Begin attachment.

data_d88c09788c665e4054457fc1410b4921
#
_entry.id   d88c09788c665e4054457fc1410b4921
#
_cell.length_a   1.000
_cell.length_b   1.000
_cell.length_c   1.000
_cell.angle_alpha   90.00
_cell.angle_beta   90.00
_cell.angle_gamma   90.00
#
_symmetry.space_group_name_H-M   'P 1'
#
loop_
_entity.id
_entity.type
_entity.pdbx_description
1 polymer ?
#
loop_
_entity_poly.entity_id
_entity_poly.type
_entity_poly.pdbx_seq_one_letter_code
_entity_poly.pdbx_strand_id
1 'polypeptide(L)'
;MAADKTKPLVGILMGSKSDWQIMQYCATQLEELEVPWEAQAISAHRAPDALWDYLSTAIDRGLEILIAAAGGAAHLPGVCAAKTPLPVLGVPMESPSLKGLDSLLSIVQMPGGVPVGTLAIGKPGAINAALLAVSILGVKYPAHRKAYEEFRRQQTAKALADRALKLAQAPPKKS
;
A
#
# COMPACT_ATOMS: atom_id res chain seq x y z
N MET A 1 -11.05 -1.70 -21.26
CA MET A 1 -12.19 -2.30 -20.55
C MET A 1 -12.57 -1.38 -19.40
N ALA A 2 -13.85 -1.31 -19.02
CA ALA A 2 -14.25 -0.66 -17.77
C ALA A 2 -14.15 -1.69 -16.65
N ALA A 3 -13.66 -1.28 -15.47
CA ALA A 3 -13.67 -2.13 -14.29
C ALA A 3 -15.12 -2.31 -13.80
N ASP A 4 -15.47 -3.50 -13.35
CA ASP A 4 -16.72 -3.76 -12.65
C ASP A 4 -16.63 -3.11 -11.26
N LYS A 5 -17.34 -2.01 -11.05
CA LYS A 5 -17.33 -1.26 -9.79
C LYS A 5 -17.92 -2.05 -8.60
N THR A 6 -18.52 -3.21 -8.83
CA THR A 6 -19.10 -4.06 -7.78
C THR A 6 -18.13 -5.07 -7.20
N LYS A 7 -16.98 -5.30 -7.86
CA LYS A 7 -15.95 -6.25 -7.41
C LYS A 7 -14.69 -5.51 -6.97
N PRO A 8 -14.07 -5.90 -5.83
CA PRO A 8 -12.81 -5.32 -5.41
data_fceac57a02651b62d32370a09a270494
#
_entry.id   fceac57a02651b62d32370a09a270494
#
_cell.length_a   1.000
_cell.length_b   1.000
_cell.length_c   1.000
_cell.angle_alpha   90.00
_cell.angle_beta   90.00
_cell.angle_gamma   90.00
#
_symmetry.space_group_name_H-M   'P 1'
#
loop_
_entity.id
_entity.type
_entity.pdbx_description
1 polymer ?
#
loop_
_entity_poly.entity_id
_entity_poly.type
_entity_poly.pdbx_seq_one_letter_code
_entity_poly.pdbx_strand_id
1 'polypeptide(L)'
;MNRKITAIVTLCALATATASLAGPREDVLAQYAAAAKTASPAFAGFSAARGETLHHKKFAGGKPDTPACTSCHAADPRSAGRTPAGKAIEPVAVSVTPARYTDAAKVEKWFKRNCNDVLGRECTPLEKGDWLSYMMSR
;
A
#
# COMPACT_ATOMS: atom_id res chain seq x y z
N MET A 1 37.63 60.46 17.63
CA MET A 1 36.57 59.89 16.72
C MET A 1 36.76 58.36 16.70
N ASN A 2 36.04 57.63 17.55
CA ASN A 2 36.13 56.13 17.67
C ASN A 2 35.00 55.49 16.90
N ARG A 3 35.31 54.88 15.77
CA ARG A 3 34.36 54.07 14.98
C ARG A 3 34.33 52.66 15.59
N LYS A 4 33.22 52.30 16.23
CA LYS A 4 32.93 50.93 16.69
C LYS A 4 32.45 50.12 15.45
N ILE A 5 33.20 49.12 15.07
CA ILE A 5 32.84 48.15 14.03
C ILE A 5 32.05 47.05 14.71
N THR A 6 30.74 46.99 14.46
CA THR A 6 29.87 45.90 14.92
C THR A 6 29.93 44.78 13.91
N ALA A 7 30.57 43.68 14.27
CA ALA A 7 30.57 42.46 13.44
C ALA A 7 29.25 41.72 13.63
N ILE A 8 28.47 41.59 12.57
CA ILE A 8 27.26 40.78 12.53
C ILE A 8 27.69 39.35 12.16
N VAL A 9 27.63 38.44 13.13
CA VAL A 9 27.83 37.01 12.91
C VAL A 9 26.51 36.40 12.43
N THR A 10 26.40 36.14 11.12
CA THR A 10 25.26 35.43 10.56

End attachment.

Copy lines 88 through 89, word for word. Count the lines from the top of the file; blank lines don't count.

CA ASN A 2 36.13 56.13 17.67
C ASN A 2 35.00 55.49 16.90